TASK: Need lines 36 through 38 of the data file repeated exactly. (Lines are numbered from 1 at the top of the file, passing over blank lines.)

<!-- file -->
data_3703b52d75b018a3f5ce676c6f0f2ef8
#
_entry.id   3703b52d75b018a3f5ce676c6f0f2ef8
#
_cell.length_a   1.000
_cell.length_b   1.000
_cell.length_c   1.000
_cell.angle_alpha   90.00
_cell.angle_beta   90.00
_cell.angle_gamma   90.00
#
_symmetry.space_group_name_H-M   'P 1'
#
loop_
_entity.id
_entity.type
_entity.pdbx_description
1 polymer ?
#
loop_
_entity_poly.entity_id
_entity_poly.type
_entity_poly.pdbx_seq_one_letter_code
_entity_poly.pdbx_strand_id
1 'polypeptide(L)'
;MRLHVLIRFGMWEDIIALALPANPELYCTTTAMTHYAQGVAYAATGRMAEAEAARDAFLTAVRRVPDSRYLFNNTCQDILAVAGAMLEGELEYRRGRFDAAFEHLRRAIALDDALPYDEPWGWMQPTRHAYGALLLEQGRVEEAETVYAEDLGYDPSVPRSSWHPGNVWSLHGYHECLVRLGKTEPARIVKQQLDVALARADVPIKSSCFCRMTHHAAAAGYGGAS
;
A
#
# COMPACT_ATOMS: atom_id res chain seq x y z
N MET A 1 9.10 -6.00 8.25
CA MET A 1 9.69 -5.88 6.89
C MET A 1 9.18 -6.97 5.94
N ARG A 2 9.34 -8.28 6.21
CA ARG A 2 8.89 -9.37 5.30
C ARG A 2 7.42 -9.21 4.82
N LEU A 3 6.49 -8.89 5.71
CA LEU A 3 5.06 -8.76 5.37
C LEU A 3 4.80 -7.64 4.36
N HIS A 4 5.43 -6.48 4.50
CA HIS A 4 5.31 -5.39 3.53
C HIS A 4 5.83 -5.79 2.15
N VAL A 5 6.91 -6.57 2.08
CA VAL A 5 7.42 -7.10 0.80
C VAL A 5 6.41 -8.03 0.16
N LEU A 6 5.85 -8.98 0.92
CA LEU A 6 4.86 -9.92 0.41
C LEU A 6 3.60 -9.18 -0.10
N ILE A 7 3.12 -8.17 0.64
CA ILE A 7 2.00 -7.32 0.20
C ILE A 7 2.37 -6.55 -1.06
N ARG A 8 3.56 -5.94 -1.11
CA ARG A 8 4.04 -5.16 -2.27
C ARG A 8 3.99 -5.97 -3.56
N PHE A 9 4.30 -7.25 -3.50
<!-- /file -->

C ARG A 2 7.42 -9.21 4.82
N LEU A 3 6.49 -8.89 5.71
CA LEU A 3 5.06 -8.76 5.37